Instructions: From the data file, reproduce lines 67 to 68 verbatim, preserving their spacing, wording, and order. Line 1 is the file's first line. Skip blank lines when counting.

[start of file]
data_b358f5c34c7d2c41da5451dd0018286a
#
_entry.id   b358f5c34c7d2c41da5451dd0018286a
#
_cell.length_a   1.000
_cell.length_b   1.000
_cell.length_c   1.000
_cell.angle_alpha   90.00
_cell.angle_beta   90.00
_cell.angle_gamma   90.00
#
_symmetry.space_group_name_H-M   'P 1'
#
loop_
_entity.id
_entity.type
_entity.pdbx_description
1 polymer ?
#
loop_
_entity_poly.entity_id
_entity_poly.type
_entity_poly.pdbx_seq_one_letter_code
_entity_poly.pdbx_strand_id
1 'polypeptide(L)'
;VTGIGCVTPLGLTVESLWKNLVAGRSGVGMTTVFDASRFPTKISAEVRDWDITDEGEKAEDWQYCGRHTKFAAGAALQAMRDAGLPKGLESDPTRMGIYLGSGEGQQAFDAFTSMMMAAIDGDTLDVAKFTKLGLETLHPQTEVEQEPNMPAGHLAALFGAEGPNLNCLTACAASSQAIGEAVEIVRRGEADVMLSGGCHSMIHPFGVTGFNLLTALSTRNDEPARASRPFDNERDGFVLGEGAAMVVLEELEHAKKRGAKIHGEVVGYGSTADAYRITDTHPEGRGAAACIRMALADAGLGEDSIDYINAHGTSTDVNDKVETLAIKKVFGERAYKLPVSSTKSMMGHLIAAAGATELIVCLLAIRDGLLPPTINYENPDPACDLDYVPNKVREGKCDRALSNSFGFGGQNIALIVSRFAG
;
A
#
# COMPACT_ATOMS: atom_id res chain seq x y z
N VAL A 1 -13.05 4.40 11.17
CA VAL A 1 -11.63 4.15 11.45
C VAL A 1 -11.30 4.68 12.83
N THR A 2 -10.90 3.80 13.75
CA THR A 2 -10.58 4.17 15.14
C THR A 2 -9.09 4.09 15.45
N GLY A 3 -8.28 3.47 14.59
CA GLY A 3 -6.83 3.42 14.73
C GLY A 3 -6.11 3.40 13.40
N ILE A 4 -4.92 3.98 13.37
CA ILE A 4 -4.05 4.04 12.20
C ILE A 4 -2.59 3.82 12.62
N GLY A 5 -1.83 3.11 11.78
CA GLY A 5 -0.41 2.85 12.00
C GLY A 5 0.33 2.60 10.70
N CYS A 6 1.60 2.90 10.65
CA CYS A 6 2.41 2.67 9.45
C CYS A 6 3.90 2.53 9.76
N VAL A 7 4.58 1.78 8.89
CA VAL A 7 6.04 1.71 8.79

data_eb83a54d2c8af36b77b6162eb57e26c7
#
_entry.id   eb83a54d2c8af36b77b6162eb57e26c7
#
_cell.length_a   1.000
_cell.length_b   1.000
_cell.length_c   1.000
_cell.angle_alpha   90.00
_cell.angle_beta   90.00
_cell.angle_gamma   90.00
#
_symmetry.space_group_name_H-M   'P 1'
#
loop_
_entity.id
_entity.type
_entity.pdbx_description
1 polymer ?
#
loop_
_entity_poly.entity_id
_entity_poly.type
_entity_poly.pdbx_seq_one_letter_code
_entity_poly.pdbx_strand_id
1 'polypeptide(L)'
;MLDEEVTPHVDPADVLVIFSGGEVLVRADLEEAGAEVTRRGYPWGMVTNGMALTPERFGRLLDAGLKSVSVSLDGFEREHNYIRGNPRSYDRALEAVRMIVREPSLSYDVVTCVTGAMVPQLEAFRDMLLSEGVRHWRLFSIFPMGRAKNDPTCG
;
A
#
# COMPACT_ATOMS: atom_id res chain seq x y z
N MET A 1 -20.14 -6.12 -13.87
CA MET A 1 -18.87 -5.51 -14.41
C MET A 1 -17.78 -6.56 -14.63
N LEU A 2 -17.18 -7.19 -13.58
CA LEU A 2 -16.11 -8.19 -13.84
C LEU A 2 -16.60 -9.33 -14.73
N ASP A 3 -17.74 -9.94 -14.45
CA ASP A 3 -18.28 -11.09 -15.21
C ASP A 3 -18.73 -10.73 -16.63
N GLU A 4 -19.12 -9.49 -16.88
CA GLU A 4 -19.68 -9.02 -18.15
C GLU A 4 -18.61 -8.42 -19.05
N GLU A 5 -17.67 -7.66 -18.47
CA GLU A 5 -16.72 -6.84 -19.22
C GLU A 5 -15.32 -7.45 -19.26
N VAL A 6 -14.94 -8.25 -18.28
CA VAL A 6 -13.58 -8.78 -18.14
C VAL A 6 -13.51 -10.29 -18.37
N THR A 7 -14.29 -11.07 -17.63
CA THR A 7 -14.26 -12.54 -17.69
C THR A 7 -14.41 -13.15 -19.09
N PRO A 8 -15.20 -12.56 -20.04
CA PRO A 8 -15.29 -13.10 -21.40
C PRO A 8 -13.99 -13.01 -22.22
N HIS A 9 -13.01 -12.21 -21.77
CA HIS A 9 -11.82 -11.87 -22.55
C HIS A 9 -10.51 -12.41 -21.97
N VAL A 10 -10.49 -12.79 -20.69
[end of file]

_entity.pdbx_description
1 polymer ?